Saturday, July 16, 2011

Another More Men Debate

Teacher Tom has ignited some passion regarding males in early childhood education.
And to think it all stemmed from a recollection about blowing the wrapping off straws when he was a boy.

Here is my responding comment to his post:
(I suggest you read his post before reading this)

According to research in this area you are right Tom that the two main reasons men give for not entering the early childhood profession or leave it is because of the low pay & the suspiciousness surrounding them.

There are other reasons too. Such as the low status of the profession, which in itself is a reason for the low pay. Some male egos just can't bare being outshone by their peers career wise. There's also the view that caring for children is women's work, although I believe this to an outdated concern as society is quickly changing in this respect. Finally some men feel as if they'll be an island in a sea of women with little masculinity to feed off or into.

I personally believe that there are numerous positives about increasing the number of men working with young children. However, my main point is that the sector cannot reflect society or connect with communities if its workforce doesn't more closely reflect gender representation in those communities. So many families encounter female only environments within early childhood services that their children have little or no opportunities to develop a notion of men, whether positive or negative. Most, if not all significant adults in their lives could well be female.

For much of my teaching career I was the sole income & although my wife now works casually I am still the main income earner.


  1. I feel fortunate to work in a cooperative preschool in which the parents work in the classroom with me as parent-teachers. On any given day there will be at least one, if not more, dads in the classroom with me. I especially love singing with all those low-pitched male voices. There was a day last year when our 2-year-old class was in session, but many of the fathers were off work, so there were probably 7-8 of us there for circle time. We have a "sailor song" with lots of "Hey Hos" in it. Oh man, you should have seen those little boys perk up when we boomed that one out -- the girls too, of course -- but you could almost tell the boys were thinking, "This is our song!"

  2. That would be a wonderful thing to be part of - your own tenor choir! It's funny, but when I sing with the children they often try to emulate me by making deeper sounds than usual. I bet all the kids, not just the boys, love having all those dads around too.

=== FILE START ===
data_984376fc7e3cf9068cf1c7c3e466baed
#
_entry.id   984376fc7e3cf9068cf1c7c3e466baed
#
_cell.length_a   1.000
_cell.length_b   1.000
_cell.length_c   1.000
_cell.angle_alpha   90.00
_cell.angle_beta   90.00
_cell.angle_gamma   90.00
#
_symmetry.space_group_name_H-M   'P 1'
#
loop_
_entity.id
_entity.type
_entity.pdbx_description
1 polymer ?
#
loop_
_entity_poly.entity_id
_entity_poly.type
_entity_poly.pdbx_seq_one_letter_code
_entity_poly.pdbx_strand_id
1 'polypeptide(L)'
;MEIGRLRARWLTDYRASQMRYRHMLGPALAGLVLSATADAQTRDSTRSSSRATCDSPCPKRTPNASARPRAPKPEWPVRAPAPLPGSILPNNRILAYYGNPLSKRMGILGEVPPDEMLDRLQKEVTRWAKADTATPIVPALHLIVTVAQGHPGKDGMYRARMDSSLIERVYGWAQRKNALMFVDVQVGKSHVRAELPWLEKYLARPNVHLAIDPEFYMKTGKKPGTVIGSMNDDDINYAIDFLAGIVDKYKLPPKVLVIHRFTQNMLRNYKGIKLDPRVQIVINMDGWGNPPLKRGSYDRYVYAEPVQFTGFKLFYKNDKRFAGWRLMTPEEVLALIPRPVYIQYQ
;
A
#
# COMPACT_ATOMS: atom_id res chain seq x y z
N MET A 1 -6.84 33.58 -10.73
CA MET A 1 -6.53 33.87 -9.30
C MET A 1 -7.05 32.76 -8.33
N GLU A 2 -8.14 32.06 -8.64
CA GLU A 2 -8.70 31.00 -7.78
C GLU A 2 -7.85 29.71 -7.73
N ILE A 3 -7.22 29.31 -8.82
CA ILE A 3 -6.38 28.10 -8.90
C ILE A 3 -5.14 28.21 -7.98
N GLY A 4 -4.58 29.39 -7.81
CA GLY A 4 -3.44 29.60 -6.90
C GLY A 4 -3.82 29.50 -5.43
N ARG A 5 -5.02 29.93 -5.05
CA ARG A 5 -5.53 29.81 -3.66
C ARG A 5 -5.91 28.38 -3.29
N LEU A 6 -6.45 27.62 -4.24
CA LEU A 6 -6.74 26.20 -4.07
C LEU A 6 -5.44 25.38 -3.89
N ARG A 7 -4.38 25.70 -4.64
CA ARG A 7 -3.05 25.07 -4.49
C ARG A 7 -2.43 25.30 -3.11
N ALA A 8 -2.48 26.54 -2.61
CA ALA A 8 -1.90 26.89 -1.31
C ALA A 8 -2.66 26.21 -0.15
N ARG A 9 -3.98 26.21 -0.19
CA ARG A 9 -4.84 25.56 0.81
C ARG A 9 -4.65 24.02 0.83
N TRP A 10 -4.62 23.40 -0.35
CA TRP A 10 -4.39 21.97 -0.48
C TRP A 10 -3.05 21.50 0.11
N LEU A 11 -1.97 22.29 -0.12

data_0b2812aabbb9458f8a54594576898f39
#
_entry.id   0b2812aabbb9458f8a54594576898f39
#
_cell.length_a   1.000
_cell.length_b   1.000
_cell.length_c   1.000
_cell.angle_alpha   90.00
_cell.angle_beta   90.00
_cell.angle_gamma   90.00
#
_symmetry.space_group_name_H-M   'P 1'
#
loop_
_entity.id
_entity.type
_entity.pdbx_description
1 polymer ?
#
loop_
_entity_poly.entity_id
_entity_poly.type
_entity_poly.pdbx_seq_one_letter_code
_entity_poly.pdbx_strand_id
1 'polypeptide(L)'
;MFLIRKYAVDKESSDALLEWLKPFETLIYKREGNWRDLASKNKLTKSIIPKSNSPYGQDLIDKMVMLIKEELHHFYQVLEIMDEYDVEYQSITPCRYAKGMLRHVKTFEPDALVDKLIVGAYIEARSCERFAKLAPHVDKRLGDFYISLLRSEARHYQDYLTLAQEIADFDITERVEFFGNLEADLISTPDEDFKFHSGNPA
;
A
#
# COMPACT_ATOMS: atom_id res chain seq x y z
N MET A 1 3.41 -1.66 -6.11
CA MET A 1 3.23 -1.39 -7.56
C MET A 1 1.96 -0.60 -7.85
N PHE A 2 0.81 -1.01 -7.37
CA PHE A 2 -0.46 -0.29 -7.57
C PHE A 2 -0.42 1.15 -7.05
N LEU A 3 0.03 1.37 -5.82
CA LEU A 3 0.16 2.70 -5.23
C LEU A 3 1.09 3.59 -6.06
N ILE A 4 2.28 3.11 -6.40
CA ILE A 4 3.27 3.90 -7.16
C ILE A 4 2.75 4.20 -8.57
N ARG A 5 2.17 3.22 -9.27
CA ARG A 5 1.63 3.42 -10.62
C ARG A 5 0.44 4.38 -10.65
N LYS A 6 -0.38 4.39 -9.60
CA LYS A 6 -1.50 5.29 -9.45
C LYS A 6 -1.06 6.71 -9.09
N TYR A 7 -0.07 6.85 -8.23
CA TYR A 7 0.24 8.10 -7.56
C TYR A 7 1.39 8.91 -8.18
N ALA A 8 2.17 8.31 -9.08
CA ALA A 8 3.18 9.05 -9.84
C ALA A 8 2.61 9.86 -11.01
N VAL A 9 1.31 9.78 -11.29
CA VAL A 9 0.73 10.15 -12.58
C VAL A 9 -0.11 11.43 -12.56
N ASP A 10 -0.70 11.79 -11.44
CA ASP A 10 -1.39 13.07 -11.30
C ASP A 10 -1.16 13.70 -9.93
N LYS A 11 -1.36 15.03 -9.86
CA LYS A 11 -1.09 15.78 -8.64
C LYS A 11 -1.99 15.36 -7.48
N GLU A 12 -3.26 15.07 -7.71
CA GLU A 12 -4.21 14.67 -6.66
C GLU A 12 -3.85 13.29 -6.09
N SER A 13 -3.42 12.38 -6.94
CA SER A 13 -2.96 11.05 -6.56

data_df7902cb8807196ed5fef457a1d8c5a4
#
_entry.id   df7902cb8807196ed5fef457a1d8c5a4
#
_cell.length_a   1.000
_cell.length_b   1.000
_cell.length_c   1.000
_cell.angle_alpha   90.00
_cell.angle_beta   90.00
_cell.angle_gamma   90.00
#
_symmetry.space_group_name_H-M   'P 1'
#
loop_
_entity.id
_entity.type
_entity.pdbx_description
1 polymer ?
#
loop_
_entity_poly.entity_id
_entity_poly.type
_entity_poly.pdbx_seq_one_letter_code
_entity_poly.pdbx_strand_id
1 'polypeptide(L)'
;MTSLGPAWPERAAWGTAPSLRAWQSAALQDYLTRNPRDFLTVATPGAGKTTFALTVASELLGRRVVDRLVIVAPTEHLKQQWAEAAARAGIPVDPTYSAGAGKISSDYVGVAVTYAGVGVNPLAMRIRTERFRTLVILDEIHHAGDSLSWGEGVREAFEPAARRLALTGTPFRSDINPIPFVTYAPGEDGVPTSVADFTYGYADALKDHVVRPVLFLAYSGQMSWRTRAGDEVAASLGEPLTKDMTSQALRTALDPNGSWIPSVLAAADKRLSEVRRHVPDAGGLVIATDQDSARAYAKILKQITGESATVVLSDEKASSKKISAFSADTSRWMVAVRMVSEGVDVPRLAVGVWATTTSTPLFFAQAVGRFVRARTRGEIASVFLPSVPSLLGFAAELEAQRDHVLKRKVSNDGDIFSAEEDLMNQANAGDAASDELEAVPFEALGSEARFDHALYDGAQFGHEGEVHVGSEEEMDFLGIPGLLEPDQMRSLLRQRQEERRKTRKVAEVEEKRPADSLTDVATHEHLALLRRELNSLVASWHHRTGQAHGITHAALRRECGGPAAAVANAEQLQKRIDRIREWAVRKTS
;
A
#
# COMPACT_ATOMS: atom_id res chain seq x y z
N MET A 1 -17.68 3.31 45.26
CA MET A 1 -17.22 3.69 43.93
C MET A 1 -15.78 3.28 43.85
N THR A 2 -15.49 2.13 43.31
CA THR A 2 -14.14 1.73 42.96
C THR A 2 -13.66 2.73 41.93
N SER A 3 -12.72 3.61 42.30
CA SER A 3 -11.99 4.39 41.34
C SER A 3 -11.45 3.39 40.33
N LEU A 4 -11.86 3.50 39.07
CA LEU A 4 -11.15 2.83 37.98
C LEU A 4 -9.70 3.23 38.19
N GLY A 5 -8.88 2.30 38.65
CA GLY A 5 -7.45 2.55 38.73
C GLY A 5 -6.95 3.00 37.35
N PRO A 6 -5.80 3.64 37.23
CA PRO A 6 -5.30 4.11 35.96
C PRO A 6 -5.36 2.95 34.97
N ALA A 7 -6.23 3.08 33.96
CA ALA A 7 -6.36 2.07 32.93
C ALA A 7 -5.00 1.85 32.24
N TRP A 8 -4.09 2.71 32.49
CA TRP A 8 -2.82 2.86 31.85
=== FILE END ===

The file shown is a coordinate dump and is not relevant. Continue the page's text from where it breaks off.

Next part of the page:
3. The BIG question is boys ... How do we fix this?
    Donna :) :)

  4. I don't think boys need 'fixing' Donna & I know that's not what you meant. I believe both men & women can contribute to helping some boys. It's more about changing our approach when working with them rather than treating all children the same. Many people talk about equality, but aas children (& adults) are individuals we can't possibly treat all of them the same & expect the same results. However, through equity we can achieve so much more. Understanding & respecting that boys & girls generally learn & develop differently, & guiding our practices towards ways that embrace that difference rther than seeing it as problematic is a good place to start.

    Personally, I have no qualms dressing up, playing with dolls or having tea parties. I would also hope that my female colleagues would be just as willing to engage in rough & tumble play, be a superhero or push the trucks & cars around. We all have the capacity to make a diference. Yes, men are great at such play & more males would be a wonderful thing for all childern, not just the boys. However, we're not talking about a clogged pipe that need a plumber called in. We all hopefully have trhe desire & skills to assist those who might be struggling, whether they be boys or girls.

    A great starting point is to ASK THEM what they want to do, then DO IT WITH THEM. I'm sure many of them would love more time outside. We live in a climate that invites us to be outsite, yet we spend more time inside then out. Feed their desire to be a hero (super, action or whatever kind). The world will always need heroes & you may have one or more in the making. Enable them to LEAD. Leadership is a skill that many of us are never allowed to develop until much later in life.

    Finally, why are you asking me? You are so much smarter, more experienced & better than I am. Do what you do best & I'm positive the boys will prosper.